SECRETARY POMPEO: President Trump’s been very clear since the time he was running for office that the arrangement that the previous administration put in place was bad for America, frankly, bad for the world. And so I and Brian are working to get Iran to behave like a normal nation, right, stop being the world’s largest state sponsor of terror, stop launching missiles through proxies, stop attacking our embassies and consulates. When we get those basic things in place, President Trump’s made very clear we’d love Iran to rejoin the community of nations, but their revolutionary zeal causes them to be a bad actor and they need to shape up. And if they do, we’ll get it right.

QUESTION: You and John Kerry have gone back and forth on this – former Secretary of State, Barack Obama – has met four times with Iranian leadership, and you guys criticized, saying that’s not appropriate given you can’t have two-track foreign policy. But he responded by saying “There’s nothing unusual, let alone unseemly or inappropriate, about former diplomats meeting with foreign counterparts.” Secretary of State Kissinger’s done it for decades with Russia and China. “What is unseemly and unprecedented… for the podium of the State Department to be hijacked for political theatrics.”

SECRETARY POMPEO: Secretary Kerry can’t seem to get off the stage, and you have to. When I’m the former Secretary, I’ll get off. Every previous former secretary’s done that too. It’s one thing to meet with your counterpart; it’s another thing to do what Secretary Kerry, Wendy Sherman, Ernest Moniz, frankly the whole gang has done, which is to actively seek to undermine what President Trump is trying to achieve. It’s okay to talk with them, but you have to be working for America, working for American foreign policy, and they’re not. They’re working for the foreign policy that is theirs, not the one that belongs to the United States.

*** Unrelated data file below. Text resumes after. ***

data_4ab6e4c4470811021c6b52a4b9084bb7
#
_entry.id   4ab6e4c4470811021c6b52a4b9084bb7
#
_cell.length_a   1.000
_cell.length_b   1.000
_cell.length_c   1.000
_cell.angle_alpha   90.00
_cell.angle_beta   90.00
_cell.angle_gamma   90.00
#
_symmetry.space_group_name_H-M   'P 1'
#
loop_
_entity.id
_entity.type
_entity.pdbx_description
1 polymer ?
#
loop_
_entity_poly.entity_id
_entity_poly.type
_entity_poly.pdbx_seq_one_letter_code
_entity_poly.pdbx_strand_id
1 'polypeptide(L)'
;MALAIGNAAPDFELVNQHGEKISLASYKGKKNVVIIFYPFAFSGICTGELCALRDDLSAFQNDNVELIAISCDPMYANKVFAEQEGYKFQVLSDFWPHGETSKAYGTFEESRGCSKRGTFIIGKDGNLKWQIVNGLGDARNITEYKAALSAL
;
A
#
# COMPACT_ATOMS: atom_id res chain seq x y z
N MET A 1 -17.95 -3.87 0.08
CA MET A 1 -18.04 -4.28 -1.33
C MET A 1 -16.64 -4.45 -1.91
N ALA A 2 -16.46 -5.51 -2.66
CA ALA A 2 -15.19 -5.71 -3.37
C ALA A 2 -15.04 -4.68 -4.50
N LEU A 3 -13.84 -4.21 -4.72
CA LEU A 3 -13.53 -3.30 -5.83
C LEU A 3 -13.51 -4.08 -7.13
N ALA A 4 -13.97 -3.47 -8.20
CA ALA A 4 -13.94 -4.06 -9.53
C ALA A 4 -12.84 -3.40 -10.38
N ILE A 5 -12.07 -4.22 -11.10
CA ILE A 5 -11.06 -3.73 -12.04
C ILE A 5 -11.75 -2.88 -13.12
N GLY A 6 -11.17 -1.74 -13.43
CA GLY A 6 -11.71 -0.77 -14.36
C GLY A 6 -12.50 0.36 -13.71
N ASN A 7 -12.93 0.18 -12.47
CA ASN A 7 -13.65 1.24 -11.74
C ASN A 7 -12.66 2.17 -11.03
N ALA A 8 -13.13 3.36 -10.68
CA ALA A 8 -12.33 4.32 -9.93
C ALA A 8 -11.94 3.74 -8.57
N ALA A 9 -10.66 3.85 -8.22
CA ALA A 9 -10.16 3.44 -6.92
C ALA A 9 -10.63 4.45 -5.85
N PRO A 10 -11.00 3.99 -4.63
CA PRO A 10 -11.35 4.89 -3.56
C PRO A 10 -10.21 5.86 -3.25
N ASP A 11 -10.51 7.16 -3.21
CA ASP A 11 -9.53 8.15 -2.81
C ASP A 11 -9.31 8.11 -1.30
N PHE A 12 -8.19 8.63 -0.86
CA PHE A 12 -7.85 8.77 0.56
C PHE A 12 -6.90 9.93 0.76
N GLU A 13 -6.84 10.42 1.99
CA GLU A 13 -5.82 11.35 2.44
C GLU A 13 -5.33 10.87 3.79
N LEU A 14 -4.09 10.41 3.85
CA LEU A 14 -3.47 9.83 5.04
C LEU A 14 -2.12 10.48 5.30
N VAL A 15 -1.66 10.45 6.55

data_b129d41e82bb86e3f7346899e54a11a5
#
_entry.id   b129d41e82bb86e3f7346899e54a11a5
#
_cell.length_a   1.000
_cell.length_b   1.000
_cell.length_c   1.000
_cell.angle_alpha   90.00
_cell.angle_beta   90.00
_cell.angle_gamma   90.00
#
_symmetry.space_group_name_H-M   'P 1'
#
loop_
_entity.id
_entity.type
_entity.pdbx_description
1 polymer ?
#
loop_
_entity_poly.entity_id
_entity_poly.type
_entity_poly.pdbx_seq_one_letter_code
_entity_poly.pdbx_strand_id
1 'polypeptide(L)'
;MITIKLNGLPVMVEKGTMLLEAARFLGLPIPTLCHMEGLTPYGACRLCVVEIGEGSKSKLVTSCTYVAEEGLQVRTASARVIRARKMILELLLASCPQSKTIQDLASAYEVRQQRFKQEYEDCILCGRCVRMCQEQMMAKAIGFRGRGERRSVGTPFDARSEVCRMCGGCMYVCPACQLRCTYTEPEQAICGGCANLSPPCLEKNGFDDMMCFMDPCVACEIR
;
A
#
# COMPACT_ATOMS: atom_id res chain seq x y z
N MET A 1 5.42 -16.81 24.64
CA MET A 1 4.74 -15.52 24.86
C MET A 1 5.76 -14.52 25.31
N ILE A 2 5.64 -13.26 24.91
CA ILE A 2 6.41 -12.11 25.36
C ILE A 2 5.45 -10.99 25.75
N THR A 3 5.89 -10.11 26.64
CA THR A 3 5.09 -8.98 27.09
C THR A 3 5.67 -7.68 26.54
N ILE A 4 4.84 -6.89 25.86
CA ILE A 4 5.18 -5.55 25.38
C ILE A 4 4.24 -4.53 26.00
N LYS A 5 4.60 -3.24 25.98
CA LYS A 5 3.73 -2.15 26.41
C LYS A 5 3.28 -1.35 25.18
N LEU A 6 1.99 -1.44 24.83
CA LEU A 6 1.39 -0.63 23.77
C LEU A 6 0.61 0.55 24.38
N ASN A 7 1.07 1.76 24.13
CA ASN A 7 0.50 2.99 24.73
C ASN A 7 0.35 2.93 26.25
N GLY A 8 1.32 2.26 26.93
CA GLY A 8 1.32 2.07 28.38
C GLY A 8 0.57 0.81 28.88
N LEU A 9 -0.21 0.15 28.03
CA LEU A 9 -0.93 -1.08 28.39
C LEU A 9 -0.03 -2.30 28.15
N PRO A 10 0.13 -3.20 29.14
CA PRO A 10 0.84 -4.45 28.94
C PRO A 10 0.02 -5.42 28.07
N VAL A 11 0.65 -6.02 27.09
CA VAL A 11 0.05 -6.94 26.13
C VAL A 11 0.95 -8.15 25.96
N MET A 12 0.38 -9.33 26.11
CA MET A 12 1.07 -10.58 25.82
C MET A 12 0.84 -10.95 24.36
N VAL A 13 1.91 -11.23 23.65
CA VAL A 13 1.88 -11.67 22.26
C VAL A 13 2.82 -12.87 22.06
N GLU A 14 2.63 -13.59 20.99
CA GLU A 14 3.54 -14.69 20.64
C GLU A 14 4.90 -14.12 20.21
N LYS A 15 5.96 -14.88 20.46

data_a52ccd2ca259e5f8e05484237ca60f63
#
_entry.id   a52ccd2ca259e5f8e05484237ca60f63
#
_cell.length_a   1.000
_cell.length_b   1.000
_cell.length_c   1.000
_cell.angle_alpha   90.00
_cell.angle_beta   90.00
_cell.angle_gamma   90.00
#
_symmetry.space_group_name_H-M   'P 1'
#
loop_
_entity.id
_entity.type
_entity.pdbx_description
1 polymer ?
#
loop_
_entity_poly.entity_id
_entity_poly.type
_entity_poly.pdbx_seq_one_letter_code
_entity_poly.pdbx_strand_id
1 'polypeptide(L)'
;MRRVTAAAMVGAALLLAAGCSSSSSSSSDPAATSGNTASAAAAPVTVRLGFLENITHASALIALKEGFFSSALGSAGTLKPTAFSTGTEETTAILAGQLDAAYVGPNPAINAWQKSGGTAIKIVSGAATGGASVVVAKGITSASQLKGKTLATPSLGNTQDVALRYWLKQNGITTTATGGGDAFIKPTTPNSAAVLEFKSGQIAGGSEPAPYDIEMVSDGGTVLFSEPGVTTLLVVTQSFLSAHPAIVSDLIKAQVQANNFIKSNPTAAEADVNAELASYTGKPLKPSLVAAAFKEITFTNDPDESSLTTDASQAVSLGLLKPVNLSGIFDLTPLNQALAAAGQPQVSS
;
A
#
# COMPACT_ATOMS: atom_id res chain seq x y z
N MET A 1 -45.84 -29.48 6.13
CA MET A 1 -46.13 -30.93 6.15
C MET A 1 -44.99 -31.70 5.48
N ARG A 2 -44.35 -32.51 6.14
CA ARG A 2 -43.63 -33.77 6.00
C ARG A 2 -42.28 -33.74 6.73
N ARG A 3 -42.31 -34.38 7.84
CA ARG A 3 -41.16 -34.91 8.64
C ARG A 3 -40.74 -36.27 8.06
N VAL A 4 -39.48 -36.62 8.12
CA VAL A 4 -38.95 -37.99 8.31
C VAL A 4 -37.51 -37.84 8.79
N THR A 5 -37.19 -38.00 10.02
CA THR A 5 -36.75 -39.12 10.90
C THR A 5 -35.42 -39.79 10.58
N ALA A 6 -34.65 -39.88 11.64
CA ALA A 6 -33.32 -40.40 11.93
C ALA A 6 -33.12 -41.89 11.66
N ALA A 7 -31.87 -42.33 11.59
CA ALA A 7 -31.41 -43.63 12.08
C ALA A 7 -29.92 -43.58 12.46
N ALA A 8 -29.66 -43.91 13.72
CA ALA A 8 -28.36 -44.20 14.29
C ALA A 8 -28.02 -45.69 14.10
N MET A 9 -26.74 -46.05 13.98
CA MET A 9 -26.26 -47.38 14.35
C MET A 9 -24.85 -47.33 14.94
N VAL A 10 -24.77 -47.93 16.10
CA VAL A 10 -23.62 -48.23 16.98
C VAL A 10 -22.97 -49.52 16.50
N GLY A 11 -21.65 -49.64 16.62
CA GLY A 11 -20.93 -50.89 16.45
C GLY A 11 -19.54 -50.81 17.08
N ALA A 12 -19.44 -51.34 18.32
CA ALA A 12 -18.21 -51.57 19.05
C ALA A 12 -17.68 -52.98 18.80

QUESTION: Our own Dana Perino last week had Kerry on, and he did not deny that he wanted to basically tell the Iranians to wait it out for the next administration. And he said everybody around the world is trying to wait this out. At what point does the administration pursue some type of legal action against former Secretary Kerry and others from the former administration?

SECRETARY POMPEO: I’ll leave the legal action to others. I’m trying to execute America’s foreign policy, and they are not only unhelpful, but they are acting in ways that are harmful to achieving what’s best for the American people, and that’s my criticism. Stop it. Let it go. You had your day. We think you fundamentally got it wrong with Iran, and we’re trying to make it right for America.

—Sept. 19, 2018, in an interview with Laura Ingraham of Fox News


QUESTION: President Trump tweeted about one of your predecessors, Secretary Kerry, saying that he was having, quote/unquote, “illegal meetings” with Iran’s foreign minister in what others have said is an attempt to undermine or subvert or coach the Iranians on how to get around or avoid the new – your new harder, tougher policy on Iran. I’m wondering if you share the President’s view that these meetings are illegal.  And whether you do or not, if you have noticed in your attempts to get the Europeans and others, to get them on board with the new U.S. policy, and that efforts by Secretary Kerry, or any other former official for that matter, is interfering in or undermining your efforts.